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Monday, 17 March 2014

Enchanting flowers: Daffodil



The daffodil is most commonly associated with the Spring equinox. It blooms in bright daylight colours and different shades of the sun. Mostly golden in the centre, bell shaped and triple layered, they come in a variety of features. The flowers resemble the tutu skirts of ballerinas. After the snowdrops in their white bridal gowns, the crocus bridesmaids followed after, and now a golden team of daffodil ballet dancers spin.

The daffodil's true name is Narcissus. Named after a handsome, vain man (demigod) from Greek mythology, who enjoyed looking at his own reflection. He was so in love with himself that he ignored a woman (nymph) called Echo who was in love with him. While staring at himself in a pool, Narcissus fell in the water and died. A plant grew there, and it was a daffodil. Also a girl goddess, Persephone, was picking daffodils when she was abducted by the god Hades who took her to the underworld and kept her there as his bride.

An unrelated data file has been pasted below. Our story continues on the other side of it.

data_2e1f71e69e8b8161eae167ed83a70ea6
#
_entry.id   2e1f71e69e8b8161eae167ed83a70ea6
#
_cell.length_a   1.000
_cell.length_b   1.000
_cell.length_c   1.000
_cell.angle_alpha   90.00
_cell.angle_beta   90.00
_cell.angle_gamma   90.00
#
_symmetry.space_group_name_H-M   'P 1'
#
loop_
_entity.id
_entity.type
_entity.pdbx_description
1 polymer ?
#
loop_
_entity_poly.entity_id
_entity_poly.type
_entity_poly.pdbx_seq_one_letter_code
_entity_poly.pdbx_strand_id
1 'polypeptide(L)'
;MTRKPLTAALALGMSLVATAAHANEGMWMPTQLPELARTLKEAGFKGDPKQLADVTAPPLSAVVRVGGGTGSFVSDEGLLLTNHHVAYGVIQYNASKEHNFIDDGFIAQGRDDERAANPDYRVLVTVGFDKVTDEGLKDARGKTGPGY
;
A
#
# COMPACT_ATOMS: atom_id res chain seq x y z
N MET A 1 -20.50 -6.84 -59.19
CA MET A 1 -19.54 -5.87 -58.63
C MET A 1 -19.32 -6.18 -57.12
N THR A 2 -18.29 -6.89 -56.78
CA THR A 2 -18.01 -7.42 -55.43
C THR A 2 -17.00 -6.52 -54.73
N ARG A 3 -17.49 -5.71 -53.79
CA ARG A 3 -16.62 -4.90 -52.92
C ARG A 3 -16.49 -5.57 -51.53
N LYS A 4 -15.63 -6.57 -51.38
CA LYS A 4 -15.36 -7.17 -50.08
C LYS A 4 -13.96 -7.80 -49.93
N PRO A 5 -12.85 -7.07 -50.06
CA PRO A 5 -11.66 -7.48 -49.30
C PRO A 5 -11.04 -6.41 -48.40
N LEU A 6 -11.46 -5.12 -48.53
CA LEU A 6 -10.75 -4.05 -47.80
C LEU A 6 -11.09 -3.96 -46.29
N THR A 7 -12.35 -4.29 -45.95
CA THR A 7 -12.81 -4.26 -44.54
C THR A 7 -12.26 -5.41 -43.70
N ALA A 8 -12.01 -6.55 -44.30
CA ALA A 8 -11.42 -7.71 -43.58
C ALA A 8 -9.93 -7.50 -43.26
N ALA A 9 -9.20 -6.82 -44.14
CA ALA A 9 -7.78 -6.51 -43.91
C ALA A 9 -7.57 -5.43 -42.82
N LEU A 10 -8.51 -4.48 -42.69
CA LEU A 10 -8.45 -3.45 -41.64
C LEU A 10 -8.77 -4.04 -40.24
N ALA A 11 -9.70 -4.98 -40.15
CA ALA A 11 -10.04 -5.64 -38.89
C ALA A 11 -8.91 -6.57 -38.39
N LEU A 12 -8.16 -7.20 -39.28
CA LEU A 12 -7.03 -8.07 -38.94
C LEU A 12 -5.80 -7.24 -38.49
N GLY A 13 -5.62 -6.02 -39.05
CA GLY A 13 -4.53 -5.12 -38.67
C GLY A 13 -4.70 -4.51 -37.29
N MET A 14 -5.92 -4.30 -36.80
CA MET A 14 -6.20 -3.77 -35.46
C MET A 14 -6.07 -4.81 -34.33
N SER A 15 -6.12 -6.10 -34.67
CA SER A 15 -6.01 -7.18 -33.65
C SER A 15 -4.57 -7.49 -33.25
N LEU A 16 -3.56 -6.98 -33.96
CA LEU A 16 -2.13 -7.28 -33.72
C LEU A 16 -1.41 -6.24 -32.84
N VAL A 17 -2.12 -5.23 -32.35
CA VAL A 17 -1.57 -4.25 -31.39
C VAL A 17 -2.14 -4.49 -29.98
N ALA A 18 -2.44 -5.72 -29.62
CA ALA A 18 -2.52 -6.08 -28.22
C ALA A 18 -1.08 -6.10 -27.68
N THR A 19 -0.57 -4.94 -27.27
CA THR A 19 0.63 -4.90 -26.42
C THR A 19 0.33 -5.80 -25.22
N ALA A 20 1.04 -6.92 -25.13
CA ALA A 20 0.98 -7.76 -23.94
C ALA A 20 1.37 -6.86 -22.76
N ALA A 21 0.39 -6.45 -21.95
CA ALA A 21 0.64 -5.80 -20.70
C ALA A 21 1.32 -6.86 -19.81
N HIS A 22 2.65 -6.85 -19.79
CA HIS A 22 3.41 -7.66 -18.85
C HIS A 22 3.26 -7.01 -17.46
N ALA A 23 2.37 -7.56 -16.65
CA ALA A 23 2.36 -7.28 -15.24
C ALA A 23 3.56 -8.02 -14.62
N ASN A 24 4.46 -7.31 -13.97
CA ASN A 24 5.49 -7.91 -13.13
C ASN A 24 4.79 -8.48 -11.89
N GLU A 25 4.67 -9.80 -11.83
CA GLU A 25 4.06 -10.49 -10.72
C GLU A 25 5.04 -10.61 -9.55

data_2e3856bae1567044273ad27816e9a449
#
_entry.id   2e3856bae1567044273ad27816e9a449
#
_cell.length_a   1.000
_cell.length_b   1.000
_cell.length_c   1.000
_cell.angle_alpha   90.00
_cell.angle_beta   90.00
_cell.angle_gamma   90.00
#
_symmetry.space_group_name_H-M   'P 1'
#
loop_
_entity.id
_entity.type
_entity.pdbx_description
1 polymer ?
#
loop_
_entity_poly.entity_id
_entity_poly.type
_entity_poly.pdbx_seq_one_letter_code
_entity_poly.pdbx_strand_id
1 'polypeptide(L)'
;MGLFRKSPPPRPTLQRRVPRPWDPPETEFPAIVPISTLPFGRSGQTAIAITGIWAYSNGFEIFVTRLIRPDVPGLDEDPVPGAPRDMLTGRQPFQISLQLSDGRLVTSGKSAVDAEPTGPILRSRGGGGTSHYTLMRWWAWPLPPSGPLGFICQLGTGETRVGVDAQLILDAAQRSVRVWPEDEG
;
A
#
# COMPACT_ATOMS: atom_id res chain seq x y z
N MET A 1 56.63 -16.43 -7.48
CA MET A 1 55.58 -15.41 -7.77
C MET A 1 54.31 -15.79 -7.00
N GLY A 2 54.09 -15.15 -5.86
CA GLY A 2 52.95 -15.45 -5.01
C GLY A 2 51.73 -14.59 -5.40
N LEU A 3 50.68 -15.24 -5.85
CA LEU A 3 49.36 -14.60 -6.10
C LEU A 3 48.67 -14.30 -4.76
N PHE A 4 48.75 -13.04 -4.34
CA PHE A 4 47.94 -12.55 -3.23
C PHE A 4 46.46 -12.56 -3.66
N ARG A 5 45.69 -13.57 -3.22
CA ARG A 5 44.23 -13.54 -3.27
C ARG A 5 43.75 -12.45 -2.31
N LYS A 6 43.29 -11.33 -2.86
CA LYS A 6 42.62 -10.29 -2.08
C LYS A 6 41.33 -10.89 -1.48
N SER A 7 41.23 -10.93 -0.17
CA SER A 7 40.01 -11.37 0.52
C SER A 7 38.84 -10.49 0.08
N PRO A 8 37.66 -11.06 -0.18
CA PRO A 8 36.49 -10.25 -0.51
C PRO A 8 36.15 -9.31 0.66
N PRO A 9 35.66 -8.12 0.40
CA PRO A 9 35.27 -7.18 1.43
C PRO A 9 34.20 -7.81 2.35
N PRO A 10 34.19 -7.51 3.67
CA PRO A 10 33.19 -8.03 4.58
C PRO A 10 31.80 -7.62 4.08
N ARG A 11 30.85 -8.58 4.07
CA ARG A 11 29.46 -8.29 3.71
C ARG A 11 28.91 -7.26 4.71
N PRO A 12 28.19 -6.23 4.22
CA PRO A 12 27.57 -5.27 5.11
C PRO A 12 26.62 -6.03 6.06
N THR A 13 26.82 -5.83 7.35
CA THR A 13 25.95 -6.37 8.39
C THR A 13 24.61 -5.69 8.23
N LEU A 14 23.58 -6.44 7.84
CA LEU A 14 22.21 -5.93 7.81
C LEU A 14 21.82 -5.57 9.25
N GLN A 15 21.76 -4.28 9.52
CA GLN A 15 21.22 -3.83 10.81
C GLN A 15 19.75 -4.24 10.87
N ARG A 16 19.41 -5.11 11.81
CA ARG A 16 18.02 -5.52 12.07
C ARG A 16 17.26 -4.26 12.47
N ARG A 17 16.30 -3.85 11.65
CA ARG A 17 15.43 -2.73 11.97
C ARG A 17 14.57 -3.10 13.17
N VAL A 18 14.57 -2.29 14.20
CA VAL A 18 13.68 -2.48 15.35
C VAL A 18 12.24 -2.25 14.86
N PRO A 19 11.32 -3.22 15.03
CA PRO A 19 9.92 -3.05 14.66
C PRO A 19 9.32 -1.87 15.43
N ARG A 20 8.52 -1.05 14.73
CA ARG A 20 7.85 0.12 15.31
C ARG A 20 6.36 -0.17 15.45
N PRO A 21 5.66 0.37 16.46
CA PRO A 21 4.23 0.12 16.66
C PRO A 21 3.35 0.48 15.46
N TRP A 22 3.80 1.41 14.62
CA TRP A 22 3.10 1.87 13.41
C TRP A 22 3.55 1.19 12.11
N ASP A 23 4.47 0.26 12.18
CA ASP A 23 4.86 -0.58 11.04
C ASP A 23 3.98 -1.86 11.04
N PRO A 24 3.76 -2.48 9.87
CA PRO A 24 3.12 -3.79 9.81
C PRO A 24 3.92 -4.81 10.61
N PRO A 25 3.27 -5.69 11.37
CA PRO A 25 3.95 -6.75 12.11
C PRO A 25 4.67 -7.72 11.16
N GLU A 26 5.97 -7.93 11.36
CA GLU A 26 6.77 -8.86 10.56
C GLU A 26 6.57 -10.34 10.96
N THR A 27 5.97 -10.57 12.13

Daffodils have often been flowers with polar meanings, positive and negative, good luck flowers, or flowers of bad omens. Flowers of death and broken love. Flowers of fortune and power.

Despite it's beauty, daffodils are quite poisonous. The daffodil bulb resembles an onion and many have made a mistake of eating them. Although onions are too hot to eat raw, they're a healthy ingredient in cooking but onions are edible and non-toxic. Daffodil bulbs are toxic and can cause anything serious from severe, vomiting, stomach cramps and diarrhea. Yet since ancient times, daffodils provide medicines and treatments.

 "I wandered lonely as a Cloud
That floats on high o'er Vales and Hills,
When all at once I saw a crowd
A host of dancing Daffodils;
Along the Lake, beneath the trees,
Ten thousand dancing in the breeze."

Wordsworth, 1804.

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